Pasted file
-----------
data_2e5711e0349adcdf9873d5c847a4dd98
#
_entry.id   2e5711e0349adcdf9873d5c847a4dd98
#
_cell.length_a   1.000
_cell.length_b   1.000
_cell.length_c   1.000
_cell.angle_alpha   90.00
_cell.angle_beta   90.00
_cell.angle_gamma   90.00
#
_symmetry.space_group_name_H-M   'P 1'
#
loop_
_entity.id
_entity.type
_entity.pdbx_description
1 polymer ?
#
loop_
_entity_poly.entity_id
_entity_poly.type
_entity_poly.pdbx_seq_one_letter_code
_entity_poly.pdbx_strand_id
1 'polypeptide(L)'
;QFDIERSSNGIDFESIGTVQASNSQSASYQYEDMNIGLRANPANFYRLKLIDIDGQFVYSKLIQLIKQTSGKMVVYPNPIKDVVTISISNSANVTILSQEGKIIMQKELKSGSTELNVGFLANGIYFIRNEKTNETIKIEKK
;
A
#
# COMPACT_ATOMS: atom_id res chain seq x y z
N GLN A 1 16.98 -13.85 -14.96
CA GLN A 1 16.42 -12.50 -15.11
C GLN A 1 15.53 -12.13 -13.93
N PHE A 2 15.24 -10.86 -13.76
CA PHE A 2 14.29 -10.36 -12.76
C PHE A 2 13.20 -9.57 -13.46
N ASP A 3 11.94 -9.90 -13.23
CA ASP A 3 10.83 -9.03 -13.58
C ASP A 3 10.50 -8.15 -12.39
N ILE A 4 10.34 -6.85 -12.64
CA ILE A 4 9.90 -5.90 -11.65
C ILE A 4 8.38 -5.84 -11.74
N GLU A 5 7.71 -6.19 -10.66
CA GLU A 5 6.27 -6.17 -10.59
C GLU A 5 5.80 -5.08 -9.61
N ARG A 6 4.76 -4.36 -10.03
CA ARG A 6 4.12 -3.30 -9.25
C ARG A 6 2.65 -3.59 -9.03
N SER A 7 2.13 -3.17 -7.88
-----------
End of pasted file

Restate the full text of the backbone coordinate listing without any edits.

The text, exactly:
data_2e5711e0349adcdf9873d5c847a4dd98
#
_entry.id   2e5711e0349adcdf9873d5c847a4dd98
#
_cell.length_a   1.000
_cell.length_b   1.000
_cell.length_c   1.000
_cell.angle_alpha   90.00
_cell.angle_beta   90.00
_cell.angle_gamma   90.00
#
_symmetry.space_group_name_H-M   'P 1'
#
loop_
_entity.id
_entity.type
_entity.pdbx_description
1 polymer ?
#
loop_
_entity_poly.entity_id
_entity_poly.type
_entity_poly.pdbx_seq_one_letter_code
_entity_poly.pdbx_strand_id
1 'polypeptide(L)'
;QFDIERSSNGIDFESIGTVQASNSQSASYQYEDMNIGLRANPANFYRLKLIDIDGQFVYSKLIQLIKQTSGKMVVYPNPIKDVVTISISNSANVTILSQEGKIIMQKELKSGSTELNVGFLANGIYFIRNEKTNETIKIEKK
;
A
#
# COMPACT_ATOMS: atom_id res chain seq x y z
N GLN A 1 16.98 -13.85 -14.96
CA GLN A 1 16.42 -12.50 -15.11
C GLN A 1 15.53 -12.13 -13.93
N PHE A 2 15.24 -10.86 -13.76
CA PHE A 2 14.29 -10.36 -12.76
C PHE A 2 13.20 -9.57 -13.46
N ASP A 3 11.94 -9.90 -13.23
CA ASP A 3 10.83 -9.03 -13.58
C ASP A 3 10.50 -8.15 -12.39
N ILE A 4 10.34 -6.85 -12.64
CA ILE A 4 9.90 -5.90 -11.65
C ILE A 4 8.38 -5.84 -11.74
N GLU A 5 7.71 -6.19 -10.66
CA GLU A 5 6.27 -6.17 -10.59
C GLU A 5 5.80 -5.08 -9.61
N ARG A 6 4.76 -4.36 -10.03
CA ARG A 6 4.12 -3.30 -9.25
C ARG A 6 2.65 -3.59 -9.03
N SER A 7 2.13 -3.17 -7.88